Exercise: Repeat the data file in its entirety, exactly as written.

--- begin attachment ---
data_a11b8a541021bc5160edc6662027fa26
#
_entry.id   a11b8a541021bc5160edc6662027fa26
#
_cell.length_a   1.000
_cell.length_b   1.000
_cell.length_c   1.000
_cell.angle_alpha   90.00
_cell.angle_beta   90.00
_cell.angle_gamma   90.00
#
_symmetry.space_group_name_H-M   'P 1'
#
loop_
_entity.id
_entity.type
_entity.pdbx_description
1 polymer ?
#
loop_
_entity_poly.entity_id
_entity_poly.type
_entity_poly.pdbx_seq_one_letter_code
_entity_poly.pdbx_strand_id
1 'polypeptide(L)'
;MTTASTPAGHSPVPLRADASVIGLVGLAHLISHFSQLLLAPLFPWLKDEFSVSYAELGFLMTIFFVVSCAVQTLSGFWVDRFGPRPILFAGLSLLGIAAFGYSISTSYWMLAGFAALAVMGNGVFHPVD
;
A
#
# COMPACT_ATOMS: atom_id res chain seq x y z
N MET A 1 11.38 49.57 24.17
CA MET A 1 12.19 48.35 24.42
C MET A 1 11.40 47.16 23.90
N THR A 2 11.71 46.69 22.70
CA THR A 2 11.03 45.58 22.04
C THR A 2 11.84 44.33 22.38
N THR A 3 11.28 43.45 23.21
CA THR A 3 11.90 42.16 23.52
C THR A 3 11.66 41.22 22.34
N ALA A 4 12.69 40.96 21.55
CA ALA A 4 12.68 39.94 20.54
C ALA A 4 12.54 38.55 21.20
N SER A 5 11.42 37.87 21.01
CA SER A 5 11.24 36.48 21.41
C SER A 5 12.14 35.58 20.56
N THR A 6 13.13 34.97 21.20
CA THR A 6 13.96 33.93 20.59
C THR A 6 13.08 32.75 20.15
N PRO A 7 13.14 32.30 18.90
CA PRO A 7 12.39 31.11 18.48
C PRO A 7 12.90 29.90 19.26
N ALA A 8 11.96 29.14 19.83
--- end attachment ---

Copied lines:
data_a11b8a541021bc5160edc6662027fa26
#
_entry.id   a11b8a541021bc5160edc6662027fa26
#
_cell.length_a   1.000
_cell.length_b   1.000
_cell.length_c   1.000
_cell.angle_alpha   90.00
_cell.angle_beta   90.00
_cell.angle_gamma   90.00
#
_symmetry.space_group_name_H-M   'P 1'
#
loop_
_entity.id
_entity.type
_entity.pdbx_description
1 polymer ?
#
loop_
_entity_poly.entity_id
_entity_poly.type
_entity_poly.pdbx_seq_one_letter_code
_entity_poly.pdbx_strand_id
1 'polypeptide(L)'
;MTTASTPAGHSPVPLRADASVIGLVGLAHLISHFSQLLLAPLFPWLKDEFSVSYAELGFLMTIFFVVSCAVQTLSGFWVDRFGPRPILFAGLSLLGIAAFGYSISTSYWMLAGFAALAVMGNGVFHPVD
;
A
#
# COMPACT_ATOMS: atom_id res chain seq x y z
N MET A 1 11.38 49.57 24.17
CA MET A 1 12.19 48.35 24.42
C MET A 1 11.40 47.16 23.90
N THR A 2 11.71 46.69 22.70
CA THR A 2 11.03 45.58 22.04
C THR A 2 11.84 44.33 22.38
N THR A 3 11.28 43.45 23.21
CA THR A 3 11.90 42.16 23.52
C THR A 3 11.66 41.22 22.34
N ALA A 4 12.69 40.96 21.55
CA ALA A 4 12.68 39.94 20.54
C ALA A 4 12.54 38.55 21.20
N SER A 5 11.42 37.87 21.01
CA SER A 5 11.24 36.48 21.41
C SER A 5 12.14 35.58 20.56
N THR A 6 13.13 34.97 21.20
CA THR A 6 13.96 33.93 20.59
C THR A 6 13.08 32.75 20.15
N PRO A 7 13.14 32.30 18.90
CA PRO A 7 12.39 31.11 18.48
C PRO A 7 12.90 29.90 19.26
N ALA A 8 11.96 29.14 19.83